What are your thoughts on Myfascial Release techniques (which you can perform) vs. massages for your clients. I saw an interesting article (see link) discussing the benefits of massages, but can they be over rated for your clients who train on a consistent basis.
I have quite an opinion on this subject as I am a certified MELT (Myofascial Energetic Length Technique) instructor. And in the following, I only make reference to this technique.
MELT is a process of ‘Assess, MELT, reassess’, and a person who can self-assess well will know which MELT technique to use for optimal results. In the article, people talk about massage after a workout to reduce muscle soreness. MELT is applicable after cardiovascular exercises, but is even more valuable before a strength workout because it attempts to rebalance the body and create better alignment.
I know that there are wonderful massage therapists who are very knowledgeable, and a massage by any one of them would be a great benefit. But cost is clearly a factor, and so the fact that not all massage therapists are created equal.
I personally much rather apply MELT techniques to myself based on how my body feels.
I like the idea of teaching people to know their own body. Myofascial release allows clients to relieve their muscular discomfort before it escalates. It can teach clients about their body, their stressors, their sensitivities, and stimulate their innate ability to self-care. Foam rollers are a great tool. Teaching myofascial release with foam rollers is a must.
Massage often times is not self induced, but has its place in self-care.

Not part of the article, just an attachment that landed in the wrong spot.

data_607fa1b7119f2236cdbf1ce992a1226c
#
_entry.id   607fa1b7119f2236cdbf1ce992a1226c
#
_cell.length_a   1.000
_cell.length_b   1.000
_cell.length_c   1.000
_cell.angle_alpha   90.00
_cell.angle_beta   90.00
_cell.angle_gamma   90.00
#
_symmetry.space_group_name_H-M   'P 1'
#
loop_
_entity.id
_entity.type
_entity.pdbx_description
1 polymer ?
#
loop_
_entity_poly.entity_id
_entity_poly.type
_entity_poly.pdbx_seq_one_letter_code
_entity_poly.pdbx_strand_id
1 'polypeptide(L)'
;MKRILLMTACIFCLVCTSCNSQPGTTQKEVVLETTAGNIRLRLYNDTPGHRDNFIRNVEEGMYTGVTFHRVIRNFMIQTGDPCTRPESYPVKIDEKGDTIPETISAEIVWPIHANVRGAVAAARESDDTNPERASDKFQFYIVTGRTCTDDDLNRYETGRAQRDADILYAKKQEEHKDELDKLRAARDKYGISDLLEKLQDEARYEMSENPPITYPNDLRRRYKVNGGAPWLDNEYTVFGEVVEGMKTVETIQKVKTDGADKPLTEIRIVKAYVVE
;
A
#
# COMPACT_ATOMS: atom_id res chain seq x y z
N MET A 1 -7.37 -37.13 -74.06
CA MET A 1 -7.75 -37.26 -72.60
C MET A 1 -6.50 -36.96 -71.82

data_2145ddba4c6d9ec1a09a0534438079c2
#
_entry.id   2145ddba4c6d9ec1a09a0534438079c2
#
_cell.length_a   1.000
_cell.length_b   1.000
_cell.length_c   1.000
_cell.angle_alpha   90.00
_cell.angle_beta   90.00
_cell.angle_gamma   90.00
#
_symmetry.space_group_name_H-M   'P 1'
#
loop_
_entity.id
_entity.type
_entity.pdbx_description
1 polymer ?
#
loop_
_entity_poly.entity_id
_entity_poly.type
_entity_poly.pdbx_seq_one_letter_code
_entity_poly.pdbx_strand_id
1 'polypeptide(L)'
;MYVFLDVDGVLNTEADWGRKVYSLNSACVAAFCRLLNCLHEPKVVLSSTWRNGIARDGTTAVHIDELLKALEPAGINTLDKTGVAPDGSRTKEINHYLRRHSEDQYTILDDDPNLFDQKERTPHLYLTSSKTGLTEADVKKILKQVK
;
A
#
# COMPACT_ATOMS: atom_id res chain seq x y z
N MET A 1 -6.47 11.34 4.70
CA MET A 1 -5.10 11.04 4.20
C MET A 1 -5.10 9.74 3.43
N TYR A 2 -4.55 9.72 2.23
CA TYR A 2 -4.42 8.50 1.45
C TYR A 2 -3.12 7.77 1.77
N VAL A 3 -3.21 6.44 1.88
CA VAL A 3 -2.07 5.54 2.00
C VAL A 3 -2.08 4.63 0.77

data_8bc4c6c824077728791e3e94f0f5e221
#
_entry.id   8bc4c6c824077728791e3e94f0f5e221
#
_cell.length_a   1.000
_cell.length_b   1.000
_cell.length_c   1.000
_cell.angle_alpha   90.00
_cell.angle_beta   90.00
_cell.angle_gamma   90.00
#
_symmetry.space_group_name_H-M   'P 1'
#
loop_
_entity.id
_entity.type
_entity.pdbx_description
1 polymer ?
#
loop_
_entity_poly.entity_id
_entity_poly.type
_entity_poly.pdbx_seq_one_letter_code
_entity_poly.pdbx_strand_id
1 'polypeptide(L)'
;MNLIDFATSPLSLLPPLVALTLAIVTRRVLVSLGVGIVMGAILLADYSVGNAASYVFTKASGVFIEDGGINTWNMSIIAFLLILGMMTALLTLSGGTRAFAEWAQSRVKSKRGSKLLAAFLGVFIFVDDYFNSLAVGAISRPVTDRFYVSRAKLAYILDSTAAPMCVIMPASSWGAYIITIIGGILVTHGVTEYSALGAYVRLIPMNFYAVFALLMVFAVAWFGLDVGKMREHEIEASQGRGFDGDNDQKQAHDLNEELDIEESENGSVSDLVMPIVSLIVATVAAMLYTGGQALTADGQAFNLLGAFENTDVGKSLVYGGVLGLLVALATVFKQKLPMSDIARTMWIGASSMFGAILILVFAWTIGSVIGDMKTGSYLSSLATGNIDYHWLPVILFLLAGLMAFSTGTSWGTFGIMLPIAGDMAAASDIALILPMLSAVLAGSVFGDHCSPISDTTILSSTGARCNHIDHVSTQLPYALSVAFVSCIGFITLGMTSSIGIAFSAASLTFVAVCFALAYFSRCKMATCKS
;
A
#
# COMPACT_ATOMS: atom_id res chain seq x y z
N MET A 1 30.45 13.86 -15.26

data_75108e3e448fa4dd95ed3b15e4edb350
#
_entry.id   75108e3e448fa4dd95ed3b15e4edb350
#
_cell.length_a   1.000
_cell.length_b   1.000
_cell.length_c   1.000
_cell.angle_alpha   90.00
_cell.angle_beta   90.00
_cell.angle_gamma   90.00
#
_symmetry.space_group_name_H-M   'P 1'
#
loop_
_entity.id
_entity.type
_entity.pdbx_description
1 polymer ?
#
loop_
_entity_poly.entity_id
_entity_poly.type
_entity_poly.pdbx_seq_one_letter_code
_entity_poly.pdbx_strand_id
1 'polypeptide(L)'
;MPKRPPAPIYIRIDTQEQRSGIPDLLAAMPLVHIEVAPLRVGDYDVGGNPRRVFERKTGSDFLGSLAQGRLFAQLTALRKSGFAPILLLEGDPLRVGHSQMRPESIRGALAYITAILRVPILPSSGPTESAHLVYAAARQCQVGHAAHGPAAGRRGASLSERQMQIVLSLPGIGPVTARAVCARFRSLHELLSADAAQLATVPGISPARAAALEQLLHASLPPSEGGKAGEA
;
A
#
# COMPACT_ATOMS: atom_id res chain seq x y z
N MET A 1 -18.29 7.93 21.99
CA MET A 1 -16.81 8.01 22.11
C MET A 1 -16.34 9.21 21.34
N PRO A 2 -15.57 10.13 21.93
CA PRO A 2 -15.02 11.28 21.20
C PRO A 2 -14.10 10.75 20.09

I consider myofascial release to be very useful for almost any client. But there are a few instances where more conservative intervention is needed first and sometimes there are contraindications to myo-release. But these instances are usually reasons not to use massage as well.
I recommend massage when the client cannot access the area successfully on their own. And I refer them to massage therapists who are very good at myo-release techniques along with massage.
I would also like to remind everyone that there is a need for recovery after massage and myo-release. Usually this time is fairly short (Ôëê12 hours). But if there is tenderness or soreness (or pain) after the treatment, you should allow time for this to subside. That means no activity above light to moderate intensity until there is substantial reduction in the discomfort. And if an activity causes discomfort after a massage or myo-release session, the activity should be postponed until later if at all possible. The actual purpose of myo-release, massage, or exercise is to be better after recovery. So, we really are doing these things for the recovery benefit, not the actual activity itself. Improper recovery results in reduced improvement at best and injury at worst.